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Quinn Delivers State Of The City Address, De Blasio Calls It ‘Kabuki Theater’

Speaker Highlights Developing Rundown Neighborhoods To Create Jobs
City Council Speaker Christine Quinn delivers the 2013 State of the City address. (credit: City Council via Flickr)

City Council Speaker Christine Quinn delivers the 2013 State of the City address. (credit: City Council via Flickr)

NEW YORK (CBSNewYork) — City Council Speaker Christine Quinn essentially kicked off her campaign for mayor as she delivered the State of the City address Monday.

Quinn spoke to a packed Council chamber and was interrupted by applause many times.

“We need to make sure that the people who want want to stay in our great city can afford to stay,” she said. “We have no greater challenge or obligation to the families we represent than to tackle this problem head-on and to deliver results. The future of our city depends on it.”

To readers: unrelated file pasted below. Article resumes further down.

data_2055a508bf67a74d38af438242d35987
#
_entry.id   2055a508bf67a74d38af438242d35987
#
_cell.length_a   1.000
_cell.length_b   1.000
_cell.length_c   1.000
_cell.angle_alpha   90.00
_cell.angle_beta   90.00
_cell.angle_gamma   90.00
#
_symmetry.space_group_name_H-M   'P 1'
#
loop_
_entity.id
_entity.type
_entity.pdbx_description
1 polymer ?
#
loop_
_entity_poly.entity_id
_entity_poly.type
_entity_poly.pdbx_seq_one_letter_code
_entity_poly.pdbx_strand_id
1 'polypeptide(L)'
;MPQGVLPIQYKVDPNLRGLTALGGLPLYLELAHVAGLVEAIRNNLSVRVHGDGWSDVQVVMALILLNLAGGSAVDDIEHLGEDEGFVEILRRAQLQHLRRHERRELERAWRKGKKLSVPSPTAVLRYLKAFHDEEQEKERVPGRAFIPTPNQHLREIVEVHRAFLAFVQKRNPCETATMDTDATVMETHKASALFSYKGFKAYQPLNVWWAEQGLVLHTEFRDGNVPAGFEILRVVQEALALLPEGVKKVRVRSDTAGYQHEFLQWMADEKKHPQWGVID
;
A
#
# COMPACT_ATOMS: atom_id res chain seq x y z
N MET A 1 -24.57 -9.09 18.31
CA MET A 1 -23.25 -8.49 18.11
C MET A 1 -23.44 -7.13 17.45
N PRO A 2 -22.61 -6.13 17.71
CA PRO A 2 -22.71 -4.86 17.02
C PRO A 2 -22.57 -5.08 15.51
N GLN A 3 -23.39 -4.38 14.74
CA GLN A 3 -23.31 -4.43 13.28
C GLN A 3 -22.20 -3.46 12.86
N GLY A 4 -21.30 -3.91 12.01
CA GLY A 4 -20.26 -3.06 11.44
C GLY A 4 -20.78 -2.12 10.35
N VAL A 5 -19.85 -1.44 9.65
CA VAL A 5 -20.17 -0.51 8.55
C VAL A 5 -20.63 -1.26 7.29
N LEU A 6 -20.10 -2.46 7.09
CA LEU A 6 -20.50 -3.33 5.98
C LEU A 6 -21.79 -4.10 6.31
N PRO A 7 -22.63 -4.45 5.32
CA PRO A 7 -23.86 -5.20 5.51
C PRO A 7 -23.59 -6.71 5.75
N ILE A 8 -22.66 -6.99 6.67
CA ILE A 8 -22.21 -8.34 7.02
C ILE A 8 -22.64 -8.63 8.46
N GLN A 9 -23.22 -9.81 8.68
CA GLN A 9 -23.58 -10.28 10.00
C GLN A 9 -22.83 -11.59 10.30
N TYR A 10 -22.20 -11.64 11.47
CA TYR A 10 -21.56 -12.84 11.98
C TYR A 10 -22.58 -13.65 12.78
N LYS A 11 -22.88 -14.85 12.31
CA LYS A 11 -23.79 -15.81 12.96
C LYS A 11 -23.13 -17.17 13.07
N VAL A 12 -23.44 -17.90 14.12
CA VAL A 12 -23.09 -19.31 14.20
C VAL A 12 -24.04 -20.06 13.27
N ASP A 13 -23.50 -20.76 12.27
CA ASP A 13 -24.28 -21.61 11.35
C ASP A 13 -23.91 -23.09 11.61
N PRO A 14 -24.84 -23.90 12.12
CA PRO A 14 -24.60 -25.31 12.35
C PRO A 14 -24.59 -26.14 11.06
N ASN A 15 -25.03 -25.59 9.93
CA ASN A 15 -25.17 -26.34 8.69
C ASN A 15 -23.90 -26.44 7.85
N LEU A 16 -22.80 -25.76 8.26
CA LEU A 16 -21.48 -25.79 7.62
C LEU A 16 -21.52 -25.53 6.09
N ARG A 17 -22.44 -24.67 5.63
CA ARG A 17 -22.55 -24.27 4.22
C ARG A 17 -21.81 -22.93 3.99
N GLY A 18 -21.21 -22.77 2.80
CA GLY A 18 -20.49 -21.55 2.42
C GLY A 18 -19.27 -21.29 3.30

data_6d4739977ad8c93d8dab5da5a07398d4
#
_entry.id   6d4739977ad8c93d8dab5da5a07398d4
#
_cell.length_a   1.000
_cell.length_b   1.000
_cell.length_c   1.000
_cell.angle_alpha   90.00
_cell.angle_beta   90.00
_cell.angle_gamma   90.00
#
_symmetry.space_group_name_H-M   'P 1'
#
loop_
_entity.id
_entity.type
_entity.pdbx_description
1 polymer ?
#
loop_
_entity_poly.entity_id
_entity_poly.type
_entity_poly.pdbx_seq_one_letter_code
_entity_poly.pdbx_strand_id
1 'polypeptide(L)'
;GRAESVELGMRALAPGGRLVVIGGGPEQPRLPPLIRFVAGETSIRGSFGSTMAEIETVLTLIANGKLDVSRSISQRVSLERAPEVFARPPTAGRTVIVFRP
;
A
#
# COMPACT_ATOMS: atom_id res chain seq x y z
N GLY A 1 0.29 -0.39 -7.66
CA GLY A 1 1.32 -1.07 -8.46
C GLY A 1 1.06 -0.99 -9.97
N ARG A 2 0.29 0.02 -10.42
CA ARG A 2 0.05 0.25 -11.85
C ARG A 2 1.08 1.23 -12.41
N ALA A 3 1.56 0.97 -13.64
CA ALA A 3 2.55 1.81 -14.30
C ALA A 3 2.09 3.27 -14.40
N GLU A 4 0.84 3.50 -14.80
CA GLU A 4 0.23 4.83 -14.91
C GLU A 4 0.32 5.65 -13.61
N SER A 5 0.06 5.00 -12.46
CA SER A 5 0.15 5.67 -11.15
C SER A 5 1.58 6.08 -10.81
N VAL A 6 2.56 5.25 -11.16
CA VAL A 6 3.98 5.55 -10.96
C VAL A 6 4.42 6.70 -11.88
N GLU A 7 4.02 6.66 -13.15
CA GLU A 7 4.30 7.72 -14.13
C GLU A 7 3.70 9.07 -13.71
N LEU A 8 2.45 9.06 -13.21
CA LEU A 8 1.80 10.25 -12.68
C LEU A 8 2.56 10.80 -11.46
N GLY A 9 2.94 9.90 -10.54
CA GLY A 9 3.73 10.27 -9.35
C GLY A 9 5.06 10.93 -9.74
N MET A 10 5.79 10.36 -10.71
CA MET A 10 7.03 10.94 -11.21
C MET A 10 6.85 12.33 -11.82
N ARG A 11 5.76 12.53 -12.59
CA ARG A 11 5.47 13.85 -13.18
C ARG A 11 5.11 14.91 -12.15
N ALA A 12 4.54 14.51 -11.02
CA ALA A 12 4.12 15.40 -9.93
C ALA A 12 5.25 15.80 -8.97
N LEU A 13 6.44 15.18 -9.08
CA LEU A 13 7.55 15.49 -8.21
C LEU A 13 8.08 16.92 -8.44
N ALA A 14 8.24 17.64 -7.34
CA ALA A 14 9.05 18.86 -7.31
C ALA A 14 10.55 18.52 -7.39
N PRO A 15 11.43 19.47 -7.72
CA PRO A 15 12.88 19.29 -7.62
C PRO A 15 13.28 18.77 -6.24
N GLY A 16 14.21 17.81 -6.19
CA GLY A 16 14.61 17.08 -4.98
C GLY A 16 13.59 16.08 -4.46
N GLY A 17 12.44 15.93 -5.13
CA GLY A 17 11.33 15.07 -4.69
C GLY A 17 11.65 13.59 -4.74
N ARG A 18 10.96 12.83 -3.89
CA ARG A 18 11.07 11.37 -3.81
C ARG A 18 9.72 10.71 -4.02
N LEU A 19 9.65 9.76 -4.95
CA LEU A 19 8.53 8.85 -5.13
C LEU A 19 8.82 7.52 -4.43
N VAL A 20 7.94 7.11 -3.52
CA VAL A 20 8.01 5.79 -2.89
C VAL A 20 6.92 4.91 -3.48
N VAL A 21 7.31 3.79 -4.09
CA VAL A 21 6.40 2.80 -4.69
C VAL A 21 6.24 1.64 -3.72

Quinn got the biggest ovation when she talked about developing rundown neighborhoods to create jobs.

“It’s a strategy I call ‘Keeping Opportunity Close to Home — Koch.‘ Because we all know how much I love to name things after Mayor [Ed] Koch and we all know he would not wanted us to have not mentioned him in an important way today at the first State of the City speech without him,” Quinn said.

Koch’s friend and press secretary George Arzt had this reaction: “The mayor would have been very touched. I’m sure he’s up there, looking down and smiling.”

But not everyone had positive things to say about Quinn’s speech.

In fact, Public Advocate Bill de Blasio, who is himself running for mayor of New York City called the speech “kabuki theater.”

“Strengthening and expanding the middle class requires more than lofty words and playing an assigned role in the annual kabuki theater that our city budget process has become,” de Blasio said in a statement.

The public advocate said that “From paid sick leave to early childhood and after-school program expansion to small business advocacy, Speaker Quinn has partnered with Mayor Bloomberg in blocking programs that would make a real difference to the lives of working families.”

“If the next four years at City Hall are simply a continuation of the last 12, we will have failed millions of forgotten New Yorkers who deserve a mayor who speaks for them,” the statement concluded.

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